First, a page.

Canada could avoid another medical isotope crisis by giving McMaster University money to staff and license its nuclear reactor to produce the vital diagnostic and treatment tools.
The Hamilton university’s director of nuclear operations says the previously rejected idea is back on the table and being discussed with Health Canada and Natural Resources Canada.
Chris Heysel says that the McMaster reactor did the job for four years in the mid-1970s during a planned shutdown of the Atomic Energy of Canada Ltd. Chalk River reactor.
But Heysel says a later proposal to put it on permanent standby was not approved.
That was before an unplanned shutdown of the Chalk River reactor resulted in an international isotope shortage late last year.
The 49-year-old McMaster reactor is used principally for education and research, but also produces iodine125 for prostate cancer treatment as well as small supplies of a few other short-lived medical isotopes.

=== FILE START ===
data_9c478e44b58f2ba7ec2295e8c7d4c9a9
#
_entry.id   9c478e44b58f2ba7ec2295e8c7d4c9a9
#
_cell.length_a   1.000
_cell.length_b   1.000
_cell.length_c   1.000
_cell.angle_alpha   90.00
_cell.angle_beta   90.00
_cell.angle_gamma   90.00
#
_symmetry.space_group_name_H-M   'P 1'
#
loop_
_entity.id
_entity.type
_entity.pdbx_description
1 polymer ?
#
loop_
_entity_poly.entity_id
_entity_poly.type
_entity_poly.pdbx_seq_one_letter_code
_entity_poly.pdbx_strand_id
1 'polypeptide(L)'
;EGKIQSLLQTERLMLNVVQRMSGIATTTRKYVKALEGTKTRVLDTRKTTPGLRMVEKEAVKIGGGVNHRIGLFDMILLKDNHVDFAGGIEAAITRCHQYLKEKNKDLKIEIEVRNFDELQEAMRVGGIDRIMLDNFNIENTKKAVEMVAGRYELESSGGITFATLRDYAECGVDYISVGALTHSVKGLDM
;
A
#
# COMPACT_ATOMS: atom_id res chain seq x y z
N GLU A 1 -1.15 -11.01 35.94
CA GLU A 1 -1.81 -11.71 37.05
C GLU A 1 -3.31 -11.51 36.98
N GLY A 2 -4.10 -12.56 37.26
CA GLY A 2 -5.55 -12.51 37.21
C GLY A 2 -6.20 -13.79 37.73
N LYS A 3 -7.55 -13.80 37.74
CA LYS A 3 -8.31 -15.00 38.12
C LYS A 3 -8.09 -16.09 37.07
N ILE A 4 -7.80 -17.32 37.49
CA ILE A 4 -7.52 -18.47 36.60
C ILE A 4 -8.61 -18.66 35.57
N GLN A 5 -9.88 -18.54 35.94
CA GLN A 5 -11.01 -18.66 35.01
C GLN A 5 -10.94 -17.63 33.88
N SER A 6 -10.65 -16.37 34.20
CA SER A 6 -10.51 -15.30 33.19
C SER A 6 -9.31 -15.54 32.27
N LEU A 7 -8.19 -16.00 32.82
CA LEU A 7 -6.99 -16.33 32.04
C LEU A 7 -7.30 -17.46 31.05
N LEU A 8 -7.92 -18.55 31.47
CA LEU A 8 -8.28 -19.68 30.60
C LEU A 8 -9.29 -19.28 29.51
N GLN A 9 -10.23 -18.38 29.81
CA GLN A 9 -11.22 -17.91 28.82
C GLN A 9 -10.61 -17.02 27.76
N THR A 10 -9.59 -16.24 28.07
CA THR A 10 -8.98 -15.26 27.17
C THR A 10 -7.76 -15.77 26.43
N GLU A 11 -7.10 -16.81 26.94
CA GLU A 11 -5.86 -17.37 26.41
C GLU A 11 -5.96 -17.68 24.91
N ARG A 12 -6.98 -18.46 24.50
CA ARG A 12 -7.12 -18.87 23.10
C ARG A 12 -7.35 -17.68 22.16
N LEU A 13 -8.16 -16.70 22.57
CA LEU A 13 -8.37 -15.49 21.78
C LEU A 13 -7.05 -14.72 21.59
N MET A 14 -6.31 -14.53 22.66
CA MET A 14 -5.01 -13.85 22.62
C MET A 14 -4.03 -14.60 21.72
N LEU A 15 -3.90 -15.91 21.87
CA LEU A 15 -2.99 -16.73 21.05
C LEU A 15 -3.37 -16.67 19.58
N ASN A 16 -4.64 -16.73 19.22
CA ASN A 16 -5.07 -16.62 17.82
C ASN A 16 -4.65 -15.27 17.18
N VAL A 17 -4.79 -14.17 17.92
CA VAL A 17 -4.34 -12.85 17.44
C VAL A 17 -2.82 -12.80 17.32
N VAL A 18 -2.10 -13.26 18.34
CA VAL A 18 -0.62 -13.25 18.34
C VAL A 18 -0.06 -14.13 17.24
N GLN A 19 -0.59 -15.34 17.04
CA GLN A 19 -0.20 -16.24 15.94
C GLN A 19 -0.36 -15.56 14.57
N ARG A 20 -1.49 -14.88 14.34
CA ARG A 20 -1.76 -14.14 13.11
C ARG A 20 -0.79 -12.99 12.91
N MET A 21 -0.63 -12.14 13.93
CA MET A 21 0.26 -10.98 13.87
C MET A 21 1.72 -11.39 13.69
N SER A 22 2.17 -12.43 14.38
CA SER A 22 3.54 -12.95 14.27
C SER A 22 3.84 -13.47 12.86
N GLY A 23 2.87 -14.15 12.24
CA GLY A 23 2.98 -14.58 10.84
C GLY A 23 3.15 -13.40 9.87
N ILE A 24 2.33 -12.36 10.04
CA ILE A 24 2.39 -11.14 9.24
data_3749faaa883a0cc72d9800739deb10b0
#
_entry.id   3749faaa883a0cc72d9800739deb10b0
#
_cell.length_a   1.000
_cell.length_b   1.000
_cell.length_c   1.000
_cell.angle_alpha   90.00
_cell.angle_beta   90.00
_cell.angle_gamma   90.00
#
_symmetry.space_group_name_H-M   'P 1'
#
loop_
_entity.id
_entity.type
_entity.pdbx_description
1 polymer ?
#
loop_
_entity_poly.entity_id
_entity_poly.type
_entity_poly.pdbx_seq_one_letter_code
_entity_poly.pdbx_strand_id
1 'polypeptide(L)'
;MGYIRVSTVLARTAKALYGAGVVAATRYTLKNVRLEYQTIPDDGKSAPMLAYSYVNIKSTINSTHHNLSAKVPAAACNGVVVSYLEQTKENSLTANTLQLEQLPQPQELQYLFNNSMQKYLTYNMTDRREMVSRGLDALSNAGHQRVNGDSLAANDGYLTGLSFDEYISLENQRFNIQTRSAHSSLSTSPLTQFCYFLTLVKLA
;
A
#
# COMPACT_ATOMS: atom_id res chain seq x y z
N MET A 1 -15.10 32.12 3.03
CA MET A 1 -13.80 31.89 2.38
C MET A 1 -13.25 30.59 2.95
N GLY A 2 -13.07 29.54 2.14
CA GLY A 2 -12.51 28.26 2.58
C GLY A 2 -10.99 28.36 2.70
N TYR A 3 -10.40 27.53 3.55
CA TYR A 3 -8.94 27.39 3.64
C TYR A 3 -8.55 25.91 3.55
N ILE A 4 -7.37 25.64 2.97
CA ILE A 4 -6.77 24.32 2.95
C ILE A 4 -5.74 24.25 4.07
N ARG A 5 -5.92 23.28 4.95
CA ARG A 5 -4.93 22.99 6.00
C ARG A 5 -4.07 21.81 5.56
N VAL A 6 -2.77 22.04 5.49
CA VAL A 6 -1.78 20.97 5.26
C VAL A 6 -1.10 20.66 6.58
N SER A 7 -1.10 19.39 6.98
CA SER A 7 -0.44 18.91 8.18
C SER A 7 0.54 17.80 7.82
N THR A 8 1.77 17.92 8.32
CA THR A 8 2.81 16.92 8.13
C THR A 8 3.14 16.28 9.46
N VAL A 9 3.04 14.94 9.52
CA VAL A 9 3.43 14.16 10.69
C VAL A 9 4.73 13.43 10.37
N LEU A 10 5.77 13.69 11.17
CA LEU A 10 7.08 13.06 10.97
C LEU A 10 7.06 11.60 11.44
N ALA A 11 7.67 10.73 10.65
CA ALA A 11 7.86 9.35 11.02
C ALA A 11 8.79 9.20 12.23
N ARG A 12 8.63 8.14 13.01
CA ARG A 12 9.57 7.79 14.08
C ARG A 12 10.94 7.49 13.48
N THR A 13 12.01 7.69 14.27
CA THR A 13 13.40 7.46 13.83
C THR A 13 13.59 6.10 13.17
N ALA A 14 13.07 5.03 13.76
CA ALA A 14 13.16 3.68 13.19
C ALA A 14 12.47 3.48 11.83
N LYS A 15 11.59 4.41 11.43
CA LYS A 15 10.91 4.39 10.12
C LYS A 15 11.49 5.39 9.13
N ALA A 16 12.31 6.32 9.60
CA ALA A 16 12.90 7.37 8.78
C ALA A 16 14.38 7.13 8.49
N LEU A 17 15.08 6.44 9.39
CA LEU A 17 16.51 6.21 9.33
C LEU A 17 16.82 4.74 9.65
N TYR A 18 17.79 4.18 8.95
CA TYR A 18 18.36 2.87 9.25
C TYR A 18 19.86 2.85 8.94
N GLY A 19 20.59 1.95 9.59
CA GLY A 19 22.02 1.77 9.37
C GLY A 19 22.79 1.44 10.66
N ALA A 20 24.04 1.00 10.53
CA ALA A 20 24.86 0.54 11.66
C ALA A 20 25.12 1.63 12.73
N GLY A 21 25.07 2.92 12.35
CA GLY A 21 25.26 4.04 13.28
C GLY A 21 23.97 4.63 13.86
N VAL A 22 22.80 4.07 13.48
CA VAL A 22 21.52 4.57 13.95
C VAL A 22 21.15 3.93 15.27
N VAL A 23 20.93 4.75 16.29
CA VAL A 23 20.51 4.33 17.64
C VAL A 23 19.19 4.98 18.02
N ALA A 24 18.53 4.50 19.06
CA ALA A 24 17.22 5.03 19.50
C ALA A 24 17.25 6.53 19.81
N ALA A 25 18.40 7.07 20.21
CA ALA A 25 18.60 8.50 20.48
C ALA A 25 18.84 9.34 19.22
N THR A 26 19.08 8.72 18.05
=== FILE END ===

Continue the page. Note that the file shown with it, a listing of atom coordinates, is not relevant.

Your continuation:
“We’ve certainly given the government information regarding our capabilities and they’ve asked questions back and forth,” Heysel said.
“There is some interest, but whether it will be an option the government looks at to maintain valuable isotope production for Canadian patients remains to be seen.”
Heysel said staffing and licensing are now geared to those mandates, “and we would need more money to be in a position to be isotope-ready” on a larger scale.
While it’s easy to calculate the cost of extra fuel and staff, it’s harder to determine the cost of gaining added licences from the Canadian Nuclear Safety Commission, Heysel said.
-with a report from CP